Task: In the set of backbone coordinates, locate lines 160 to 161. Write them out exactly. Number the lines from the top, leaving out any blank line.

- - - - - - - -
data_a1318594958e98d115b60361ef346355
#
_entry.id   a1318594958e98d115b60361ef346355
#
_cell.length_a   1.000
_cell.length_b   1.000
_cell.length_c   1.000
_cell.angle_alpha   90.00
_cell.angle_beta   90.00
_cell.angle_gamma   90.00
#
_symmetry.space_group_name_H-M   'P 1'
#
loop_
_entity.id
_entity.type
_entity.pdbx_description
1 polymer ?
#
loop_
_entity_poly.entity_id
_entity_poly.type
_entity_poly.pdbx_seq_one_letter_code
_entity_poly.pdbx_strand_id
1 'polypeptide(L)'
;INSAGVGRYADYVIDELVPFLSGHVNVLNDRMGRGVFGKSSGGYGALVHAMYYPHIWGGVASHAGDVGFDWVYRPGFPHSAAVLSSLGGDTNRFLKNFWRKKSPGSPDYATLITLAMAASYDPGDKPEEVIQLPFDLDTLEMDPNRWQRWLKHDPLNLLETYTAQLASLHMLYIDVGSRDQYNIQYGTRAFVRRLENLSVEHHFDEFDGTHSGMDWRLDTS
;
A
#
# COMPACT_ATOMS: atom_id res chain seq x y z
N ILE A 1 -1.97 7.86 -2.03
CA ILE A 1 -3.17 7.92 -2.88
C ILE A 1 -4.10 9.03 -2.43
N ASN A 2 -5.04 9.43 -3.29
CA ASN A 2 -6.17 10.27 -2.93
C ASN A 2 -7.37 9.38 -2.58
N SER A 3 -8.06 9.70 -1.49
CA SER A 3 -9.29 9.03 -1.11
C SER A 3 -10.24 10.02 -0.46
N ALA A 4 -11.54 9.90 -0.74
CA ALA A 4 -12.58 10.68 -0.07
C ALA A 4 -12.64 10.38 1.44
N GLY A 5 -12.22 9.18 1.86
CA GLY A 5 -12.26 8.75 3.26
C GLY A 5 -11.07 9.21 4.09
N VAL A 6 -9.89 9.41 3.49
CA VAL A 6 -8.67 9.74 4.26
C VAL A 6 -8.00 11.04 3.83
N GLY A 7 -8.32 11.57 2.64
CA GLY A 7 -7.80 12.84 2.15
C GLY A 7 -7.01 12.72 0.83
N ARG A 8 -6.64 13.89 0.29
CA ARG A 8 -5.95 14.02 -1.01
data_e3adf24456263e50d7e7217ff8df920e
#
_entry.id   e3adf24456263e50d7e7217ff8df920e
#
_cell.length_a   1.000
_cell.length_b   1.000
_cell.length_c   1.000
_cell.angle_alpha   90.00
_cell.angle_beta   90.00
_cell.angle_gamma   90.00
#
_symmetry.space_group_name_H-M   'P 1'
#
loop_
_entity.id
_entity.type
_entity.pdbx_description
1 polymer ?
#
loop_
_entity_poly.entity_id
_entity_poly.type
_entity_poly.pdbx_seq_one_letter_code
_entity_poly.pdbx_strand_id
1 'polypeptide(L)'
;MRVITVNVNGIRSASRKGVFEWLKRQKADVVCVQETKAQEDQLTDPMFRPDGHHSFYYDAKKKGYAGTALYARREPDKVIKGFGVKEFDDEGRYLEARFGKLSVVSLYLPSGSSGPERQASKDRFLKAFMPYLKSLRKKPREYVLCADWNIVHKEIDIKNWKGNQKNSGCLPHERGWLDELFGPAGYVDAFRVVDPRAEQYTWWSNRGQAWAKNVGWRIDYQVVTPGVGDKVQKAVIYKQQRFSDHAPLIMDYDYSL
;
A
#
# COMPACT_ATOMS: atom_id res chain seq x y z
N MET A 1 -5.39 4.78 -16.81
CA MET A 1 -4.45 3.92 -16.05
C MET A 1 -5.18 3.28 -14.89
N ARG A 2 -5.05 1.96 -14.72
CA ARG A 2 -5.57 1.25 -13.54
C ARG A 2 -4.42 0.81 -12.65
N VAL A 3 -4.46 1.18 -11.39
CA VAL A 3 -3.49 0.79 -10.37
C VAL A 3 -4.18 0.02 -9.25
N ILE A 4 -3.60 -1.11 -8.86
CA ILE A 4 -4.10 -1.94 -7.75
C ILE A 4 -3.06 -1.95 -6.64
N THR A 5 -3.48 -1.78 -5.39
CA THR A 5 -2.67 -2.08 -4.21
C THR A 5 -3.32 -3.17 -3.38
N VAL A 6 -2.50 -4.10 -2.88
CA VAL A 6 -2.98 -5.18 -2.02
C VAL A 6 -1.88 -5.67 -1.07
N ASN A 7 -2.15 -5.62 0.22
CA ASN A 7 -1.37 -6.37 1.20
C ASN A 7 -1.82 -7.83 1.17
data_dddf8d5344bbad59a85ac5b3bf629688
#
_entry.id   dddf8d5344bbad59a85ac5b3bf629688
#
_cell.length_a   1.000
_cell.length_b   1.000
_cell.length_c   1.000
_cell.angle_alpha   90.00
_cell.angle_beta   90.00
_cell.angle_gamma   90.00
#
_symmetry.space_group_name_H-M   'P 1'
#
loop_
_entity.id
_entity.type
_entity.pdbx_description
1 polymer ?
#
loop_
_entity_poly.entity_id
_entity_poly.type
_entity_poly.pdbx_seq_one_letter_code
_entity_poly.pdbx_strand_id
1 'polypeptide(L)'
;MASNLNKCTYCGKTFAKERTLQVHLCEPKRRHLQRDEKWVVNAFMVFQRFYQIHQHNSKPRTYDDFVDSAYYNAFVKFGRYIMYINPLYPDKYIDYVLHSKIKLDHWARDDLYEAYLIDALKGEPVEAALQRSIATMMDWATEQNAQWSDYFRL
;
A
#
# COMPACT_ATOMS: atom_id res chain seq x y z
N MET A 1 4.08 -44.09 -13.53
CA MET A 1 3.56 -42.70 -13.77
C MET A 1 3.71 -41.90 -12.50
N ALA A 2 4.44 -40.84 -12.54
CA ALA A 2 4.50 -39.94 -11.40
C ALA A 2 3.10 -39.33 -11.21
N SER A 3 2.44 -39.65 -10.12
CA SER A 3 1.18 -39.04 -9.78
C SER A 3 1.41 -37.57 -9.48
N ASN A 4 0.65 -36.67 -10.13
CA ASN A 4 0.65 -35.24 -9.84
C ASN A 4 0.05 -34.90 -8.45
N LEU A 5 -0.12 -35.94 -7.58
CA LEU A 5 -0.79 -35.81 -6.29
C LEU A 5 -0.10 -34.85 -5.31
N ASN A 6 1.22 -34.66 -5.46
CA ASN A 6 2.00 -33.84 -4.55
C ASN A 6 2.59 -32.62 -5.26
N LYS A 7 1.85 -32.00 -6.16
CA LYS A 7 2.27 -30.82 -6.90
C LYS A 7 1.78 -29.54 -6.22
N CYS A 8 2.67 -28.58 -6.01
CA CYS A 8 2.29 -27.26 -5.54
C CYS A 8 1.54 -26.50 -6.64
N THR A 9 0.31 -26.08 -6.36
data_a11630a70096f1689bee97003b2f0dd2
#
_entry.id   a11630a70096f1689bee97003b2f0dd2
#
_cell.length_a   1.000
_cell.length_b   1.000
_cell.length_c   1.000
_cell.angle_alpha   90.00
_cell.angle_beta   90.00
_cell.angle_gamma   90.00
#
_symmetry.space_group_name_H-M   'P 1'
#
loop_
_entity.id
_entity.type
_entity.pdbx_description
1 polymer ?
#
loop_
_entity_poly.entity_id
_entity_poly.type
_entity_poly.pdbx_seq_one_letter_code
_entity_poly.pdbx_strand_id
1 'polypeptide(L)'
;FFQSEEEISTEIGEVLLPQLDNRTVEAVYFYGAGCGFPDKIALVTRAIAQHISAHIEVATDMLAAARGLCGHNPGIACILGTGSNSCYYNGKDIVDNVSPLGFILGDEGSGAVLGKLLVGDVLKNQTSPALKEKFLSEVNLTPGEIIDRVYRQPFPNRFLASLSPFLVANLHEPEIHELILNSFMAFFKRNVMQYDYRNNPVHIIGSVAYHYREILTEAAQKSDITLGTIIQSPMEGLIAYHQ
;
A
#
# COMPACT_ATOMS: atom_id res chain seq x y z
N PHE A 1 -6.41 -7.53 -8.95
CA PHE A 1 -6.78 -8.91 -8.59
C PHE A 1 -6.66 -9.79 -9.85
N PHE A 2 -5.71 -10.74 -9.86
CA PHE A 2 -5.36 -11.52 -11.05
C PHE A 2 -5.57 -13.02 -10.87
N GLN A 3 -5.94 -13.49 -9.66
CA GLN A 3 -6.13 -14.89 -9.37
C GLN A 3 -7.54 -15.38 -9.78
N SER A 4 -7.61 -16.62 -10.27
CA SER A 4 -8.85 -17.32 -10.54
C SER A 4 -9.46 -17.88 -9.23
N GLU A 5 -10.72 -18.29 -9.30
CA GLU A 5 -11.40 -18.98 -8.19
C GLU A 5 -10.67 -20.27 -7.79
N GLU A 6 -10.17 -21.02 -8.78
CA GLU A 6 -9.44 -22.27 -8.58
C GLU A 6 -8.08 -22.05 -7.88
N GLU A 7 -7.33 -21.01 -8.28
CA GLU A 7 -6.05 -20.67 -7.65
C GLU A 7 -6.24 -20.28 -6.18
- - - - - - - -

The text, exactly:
data_a11630a70096f1689bee97003b2f0dd2
#